This is an Australian five cent piece; one of several dozen I probably own. They’re usually scattered around the car or hiding in the bottom of a bag or buried in the folds of the sofa… and there’s almost always one rattling around in the washing machine.

I don’t keep track of them because they’re essentially useless; banks don’t like them, vending machines won’t take them and although parking meters still will, you shouldn’t expect to get any parking in return*.

Yet Australia mints between 20-80 million shiny new five cent coins every single year, way more than any other coin. And if you’re starting to question the sense of all this, you should probably keep going as we haven’t got to the truly crazy part yet. Because (depending on the price of copper and nickel) it can cost Australia as much as six and a half cents to make five cents… it’s our most expensive coin.


Of course in the Grand Scheme of Things, this tiny absurdity is the least of humanity’s problems; just about everything about the way we treat our planet and each other is crying out for reform, so who cares about a little redundant currency?

Yet every time I see one of these ridiculous little coins I can’t help think:

‘Really? Is this really as smart as we can be?’

It’s a constant reminder of just how much needs a rethink; it doesn’t matter where you look, you’ll see something that could be a whole lot smarter if only enough people cared. And precisely because there’s so much we need to re-imagine, most of us find it easier to just accept the world exactly as it is, no matter how dumb.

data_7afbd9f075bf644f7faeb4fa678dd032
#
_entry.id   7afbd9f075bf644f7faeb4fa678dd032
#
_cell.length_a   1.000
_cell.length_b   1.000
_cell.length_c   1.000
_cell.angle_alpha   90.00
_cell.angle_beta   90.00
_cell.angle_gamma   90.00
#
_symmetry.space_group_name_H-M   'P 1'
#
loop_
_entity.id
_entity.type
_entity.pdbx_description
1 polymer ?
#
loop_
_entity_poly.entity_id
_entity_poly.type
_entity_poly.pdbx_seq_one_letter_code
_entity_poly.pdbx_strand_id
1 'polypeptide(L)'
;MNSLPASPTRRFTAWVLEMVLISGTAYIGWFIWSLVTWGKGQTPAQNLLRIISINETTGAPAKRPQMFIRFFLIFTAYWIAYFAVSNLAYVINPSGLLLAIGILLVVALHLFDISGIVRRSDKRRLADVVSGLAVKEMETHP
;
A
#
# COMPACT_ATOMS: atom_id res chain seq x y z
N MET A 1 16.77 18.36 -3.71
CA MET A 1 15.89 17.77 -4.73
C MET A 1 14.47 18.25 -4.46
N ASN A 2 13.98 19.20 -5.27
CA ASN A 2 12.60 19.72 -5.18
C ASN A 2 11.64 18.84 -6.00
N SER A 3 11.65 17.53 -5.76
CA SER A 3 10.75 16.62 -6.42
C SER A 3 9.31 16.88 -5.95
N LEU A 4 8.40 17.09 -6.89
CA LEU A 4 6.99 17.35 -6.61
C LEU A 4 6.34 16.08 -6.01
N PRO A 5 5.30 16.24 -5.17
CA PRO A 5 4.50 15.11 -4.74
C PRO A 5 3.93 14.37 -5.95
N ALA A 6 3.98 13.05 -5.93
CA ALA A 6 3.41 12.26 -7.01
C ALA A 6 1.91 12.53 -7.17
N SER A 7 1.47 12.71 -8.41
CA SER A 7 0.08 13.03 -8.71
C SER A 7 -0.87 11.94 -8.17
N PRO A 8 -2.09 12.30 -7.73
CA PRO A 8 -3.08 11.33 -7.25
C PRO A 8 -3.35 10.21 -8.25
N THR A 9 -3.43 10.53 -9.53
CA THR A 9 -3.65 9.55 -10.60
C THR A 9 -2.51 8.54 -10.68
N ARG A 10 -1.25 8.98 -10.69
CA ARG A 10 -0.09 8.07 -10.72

But the five cent piece is a shiny invitation to make something better; to find something small and useless, something so ridiculous and wasteful that whatever you do about it is bound to be an improvement.

Want to make a better world?

Start with small change.


*Luckily, major charities are now asking for our five cent pieces because no-one else wants the damn things.







If we choose to accept the things we think we can’t change… and choose not to care about the things we can… then how can anything ever get better?



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Written by Jason Clarke

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Celebrated author, adventurer, gold medal Olympian and popular TV chef; Jason is none of these things. He is, however, one of the most sought-after creative minds in the country. As founder of Minds at Work, he’s helped people ‘think again’ since the end of the last century, working with clients across Australia in virtually every industry and government sector on issues ranging from creativity and trouble shooting to culture change and leadership.